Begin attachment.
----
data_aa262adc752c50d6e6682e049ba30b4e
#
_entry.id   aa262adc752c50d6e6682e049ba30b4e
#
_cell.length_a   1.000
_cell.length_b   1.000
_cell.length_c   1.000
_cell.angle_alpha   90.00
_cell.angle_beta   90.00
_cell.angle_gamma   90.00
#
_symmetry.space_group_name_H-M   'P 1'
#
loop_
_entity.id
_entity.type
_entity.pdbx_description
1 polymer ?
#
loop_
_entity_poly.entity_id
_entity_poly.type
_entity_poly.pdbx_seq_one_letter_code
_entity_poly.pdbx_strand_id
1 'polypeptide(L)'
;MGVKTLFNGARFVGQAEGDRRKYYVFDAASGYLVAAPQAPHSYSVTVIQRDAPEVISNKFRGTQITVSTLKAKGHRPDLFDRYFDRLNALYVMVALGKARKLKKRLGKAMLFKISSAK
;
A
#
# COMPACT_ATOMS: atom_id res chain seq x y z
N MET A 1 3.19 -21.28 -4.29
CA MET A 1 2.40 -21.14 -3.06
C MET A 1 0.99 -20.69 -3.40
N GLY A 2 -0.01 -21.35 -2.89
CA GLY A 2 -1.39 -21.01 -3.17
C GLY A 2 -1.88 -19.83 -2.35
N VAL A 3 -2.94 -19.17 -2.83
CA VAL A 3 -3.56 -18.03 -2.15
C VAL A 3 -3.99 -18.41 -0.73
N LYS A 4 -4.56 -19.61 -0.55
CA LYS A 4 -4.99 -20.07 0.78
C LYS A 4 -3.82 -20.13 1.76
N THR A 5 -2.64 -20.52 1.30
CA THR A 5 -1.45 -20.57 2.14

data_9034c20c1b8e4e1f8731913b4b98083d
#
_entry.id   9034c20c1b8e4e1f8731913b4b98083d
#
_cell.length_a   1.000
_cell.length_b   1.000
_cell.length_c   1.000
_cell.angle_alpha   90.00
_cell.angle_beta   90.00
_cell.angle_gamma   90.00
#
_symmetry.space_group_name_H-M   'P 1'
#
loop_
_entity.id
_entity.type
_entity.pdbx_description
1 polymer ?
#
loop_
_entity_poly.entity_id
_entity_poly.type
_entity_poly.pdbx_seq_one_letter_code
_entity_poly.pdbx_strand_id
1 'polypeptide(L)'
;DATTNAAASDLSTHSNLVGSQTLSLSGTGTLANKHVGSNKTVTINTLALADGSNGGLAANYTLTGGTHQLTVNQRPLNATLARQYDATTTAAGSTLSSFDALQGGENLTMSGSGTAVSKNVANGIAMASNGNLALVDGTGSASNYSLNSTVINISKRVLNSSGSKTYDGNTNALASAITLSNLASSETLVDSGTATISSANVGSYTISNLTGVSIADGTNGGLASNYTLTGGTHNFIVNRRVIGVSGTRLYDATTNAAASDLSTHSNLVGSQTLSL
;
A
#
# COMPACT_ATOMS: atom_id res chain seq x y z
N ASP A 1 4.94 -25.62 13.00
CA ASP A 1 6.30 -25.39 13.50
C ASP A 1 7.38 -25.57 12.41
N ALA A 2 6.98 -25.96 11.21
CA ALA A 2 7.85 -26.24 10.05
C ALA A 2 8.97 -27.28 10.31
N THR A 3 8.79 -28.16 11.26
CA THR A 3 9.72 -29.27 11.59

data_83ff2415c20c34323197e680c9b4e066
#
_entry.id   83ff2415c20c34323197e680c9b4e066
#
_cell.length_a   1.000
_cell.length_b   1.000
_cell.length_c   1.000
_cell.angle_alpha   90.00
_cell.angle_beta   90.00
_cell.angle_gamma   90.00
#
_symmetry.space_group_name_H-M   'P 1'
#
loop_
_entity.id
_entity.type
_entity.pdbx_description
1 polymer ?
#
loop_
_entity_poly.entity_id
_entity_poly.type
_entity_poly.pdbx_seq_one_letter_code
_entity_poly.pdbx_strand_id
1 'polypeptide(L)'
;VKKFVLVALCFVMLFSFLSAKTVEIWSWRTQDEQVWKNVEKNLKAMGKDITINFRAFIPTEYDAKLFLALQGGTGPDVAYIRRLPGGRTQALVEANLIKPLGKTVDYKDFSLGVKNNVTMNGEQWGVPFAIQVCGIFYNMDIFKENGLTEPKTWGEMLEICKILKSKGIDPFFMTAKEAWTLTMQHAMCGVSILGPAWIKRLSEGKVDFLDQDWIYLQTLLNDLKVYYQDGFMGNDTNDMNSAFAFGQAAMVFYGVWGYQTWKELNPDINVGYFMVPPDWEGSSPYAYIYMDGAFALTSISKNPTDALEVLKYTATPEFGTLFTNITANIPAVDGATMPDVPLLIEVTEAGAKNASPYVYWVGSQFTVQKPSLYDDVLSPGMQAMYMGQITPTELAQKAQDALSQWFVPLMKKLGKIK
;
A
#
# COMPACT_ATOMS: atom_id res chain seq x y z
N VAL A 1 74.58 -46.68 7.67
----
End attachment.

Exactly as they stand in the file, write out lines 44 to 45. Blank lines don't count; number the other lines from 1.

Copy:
CA THR A 5 -1.45 -20.57 2.14

data_9034c20c1b8e4e1f8731913b4b98083d